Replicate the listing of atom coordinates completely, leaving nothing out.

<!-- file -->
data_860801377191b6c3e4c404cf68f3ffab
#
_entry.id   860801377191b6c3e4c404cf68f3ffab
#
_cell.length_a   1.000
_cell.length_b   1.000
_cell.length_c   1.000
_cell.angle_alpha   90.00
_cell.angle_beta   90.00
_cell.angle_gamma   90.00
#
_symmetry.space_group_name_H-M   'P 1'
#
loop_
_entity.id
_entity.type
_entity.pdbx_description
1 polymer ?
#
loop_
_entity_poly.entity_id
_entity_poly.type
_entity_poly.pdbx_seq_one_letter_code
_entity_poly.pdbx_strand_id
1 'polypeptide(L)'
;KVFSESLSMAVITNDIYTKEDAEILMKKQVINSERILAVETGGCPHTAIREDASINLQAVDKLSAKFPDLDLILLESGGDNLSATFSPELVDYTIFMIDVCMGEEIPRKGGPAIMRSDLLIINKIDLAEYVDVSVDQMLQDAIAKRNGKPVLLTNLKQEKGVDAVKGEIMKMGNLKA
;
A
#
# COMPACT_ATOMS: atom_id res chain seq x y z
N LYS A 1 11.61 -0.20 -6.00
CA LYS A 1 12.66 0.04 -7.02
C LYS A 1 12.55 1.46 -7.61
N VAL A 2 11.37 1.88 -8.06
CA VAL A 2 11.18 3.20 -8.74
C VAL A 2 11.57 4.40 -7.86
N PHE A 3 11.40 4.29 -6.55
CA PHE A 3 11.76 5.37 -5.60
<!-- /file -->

data_860801377191b6c3e4c404cf68f3ffab
#
_entry.id   860801377191b6c3e4c404cf68f3ffab
#
_cell.length_a   1.000
_cell.length_b   1.000
_cell.length_c   1.000
_cell.angle_alpha   90.00
_cell.angle_beta   90.00
_cell.angle_gamma   90.00
#
_symmetry.space_group_name_H-M   'P 1'
#
loop_
_entity.id
_entity.type
_entity.pdbx_description
1 polymer ?
#
loop_
_entity_poly.entity_id
_entity_poly.type
_entity_poly.pdbx_seq_one_letter_code
_entity_poly.pdbx_strand_id
1 'polypeptide(L)'
;KVFSESLSMAVITNDIYTKEDAEILMKKQVINSERILAVETGGCPHTAIREDASINLQAVDKLSAKFPDLDLILLESGGDNLSATFSPELVDYTIFMIDVCMGEEIPRKGGPAIMRSDLLIINKIDLAEYVDVSVDQMLQDAIAKRNGKPVLLTNLKQEKGVDAVKGEIMKMGNLKA
;
A
#
# COMPACT_ATOMS: atom_id res chain seq x y z
N LYS A 1 11.61 -0.20 -6.00
CA LYS A 1 12.66 0.04 -7.02
C LYS A 1 12.55 1.46 -7.61
N VAL A 2 11.37 1.88 -8.06
CA VAL A 2 11.18 3.20 -8.74
C VAL A 2 11.57 4.40 -7.86
N PHE A 3 11.40 4.29 -6.55
CA PHE A 3 11.76 5.37 -5.60